The reason for using the 2-Sigma approach to approximate the component load from the element loads is to incorporate close to 98% of the element loads when deriving the component design-to loads. Using this method the outliers will still have some effect on the design-to load but will not be as controlling as using our element based method. We feel this is a good approximation for strength-based and local buckling calculations. However if you feel this is too conservative you may change the statistical loading method to 1-Sigma or 0-Sigma (Ave). This will bring the strength load closer to the buckling load. You may also break your components up differently based on the load gradient in the panel. Also it is always a good idea to watch your "Multivariable Coefficient of Variation" on the design-to loads tab. This is a statistical comparison of your standard deviation to your average load, and is calculated for each load case. Lower is better for this variable.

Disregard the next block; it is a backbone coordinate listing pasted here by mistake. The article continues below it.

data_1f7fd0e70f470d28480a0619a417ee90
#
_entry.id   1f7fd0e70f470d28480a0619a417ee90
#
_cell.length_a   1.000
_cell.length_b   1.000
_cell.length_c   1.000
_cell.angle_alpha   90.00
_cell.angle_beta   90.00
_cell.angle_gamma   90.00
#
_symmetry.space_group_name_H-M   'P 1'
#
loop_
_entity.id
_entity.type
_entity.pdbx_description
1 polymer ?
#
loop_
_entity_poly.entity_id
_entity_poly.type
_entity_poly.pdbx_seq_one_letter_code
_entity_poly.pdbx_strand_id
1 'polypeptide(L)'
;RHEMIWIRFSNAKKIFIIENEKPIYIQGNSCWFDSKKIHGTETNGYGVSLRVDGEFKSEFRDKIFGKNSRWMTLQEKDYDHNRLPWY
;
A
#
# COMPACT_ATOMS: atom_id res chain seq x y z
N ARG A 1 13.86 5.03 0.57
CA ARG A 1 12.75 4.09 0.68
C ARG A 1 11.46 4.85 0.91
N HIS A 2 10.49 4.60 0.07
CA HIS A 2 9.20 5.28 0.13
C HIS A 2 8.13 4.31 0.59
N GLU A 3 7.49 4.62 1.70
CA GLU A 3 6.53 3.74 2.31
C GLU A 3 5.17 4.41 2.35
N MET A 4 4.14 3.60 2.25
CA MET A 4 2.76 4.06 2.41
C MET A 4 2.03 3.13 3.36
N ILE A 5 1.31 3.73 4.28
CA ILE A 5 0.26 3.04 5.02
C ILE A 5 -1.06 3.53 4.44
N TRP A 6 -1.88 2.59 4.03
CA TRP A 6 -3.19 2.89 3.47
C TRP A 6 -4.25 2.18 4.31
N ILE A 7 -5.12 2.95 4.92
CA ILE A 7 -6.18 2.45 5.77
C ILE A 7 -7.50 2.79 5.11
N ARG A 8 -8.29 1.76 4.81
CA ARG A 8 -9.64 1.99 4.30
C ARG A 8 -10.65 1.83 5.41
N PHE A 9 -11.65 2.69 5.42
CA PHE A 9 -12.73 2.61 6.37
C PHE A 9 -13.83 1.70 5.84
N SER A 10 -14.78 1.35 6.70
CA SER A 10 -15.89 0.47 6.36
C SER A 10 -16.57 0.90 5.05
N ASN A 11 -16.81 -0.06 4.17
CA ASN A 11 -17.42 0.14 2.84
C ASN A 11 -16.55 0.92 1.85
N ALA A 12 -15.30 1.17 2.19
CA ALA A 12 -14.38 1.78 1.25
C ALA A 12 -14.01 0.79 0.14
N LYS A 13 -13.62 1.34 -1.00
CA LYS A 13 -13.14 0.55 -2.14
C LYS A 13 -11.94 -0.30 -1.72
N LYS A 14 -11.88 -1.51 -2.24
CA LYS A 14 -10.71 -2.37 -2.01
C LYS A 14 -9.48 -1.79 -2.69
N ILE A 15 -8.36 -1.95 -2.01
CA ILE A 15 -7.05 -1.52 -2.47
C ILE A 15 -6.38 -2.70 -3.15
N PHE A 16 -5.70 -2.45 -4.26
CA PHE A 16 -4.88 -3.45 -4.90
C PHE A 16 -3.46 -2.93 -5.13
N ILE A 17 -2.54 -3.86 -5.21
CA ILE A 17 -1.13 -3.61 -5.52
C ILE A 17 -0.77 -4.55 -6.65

As for the buckling load, we consider panel buckling to be a global behavior where small stress concentration have little effect on the overall buckling shape and critical load. We perform many verifications of our buckling solutions on a regular basis, we feel very confident you will get the same solution using FEA for reasonable load gradients. Obviously a huge increase or decrease in load will have a large impact on the buckling solution, so it is important to separate your components in such a way that these load gradients do not occur in your panels. However, HyperSizer does have an internal method for dealing with a component that is say half in compression and half in tension. HyperSizer will average ONLY the compressive loads across the component to determine the buckling load and will modify your buckling span based on the compression area/tension area ratio.